To date, all groups have assumed that the proportion of U5 diarrhoea hospitalisations caused by rotavirus is a reasonable proxy for the proportion of U5 diarrhoea deaths caused by rotavirus. This approach has been taken because hospitalisation is thought to be a good proxy for diarrhoea that is sufficiently severe to lead to death. Two aspects of our analysis suggest this assumption may lead to over-estimates of the number of U5 rotavirus deaths. First, we estimate that acute watery diarrhoea is associated with 87% of diarrhoea hospitalisations but only 65% of U5 diarrhoea deaths. Higher case fatality ratios (CFR) have been reported for acute bloody and persistent diarrhoea than acute watery diarrhoea [23] but more evidence on the fatality of different syndromes is needed to corroborate this. In addition, the analysis of diarrhoeal deaths relied on verbal autopsy reports which may be prone to recall bias, and our analysis of diarrhoea hospitalisations only included those that became persistent after admission. Second, rotavirus was detected in a higher proportion of U5 acute watery diarrhoea hospitalisations than U5 acute watery diarrhoea deaths in GEMS (44% vs 28%). Thus, among children that had access to treatment, rotavirus was estimated to be less fatal than other causes of acute watery diarrhoea. However, more evidence is needed on the effect of treatment on the proportion of acute watery diarrhoea deaths due to rotavirus; in communities without access to treatment services, rotavirus may represent a larger proportion of acute watery diarrhoea deaths. Another explanation for the lower rotavirus-positivity among U5 acute watery diarrhoea deaths, is that the number of deaths captured in the 7 days after enrolment (n = 37) were too few to make a reliable assessment. Longer follow-up periods allow more deaths to be included but it then becomes increasingly difficult to ascertain whether children who were rotavirus-positive at the time of enrolment were still rotavirus-positive at the time of death, and whether cases that were negative at enrolment had a new rotavirus episode prior to death.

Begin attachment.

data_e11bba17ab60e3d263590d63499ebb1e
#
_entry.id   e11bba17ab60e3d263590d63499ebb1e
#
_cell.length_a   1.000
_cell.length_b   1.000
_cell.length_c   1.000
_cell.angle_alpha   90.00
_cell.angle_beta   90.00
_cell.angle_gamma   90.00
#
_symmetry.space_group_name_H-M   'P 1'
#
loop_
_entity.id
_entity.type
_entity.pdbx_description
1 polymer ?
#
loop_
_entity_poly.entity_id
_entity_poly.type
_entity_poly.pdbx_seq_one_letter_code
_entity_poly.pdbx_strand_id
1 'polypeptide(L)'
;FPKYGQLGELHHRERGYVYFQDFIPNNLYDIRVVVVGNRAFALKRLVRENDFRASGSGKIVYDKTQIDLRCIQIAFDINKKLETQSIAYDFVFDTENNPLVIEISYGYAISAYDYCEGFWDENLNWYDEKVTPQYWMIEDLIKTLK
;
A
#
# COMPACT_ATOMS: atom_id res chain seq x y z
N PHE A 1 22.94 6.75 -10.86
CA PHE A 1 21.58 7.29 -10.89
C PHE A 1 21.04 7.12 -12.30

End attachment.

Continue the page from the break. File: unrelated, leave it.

Further evidence is needed from other geographical locations on the distribution of clinical syndromes among U5 diarrhoea hospitalisations and deaths. This should include a more accurate assessment of the role of persistent diarrhoea among U5 diarrhoea hospitalisations. More importantly, efforts should be made to accurately capture the real-world impact of rotavirus vaccines on U5 diarrhoea deaths in early introducing countries. This will provide critical insights into the true contribution of rotavirus to U5 diarrhoea deaths in different locations.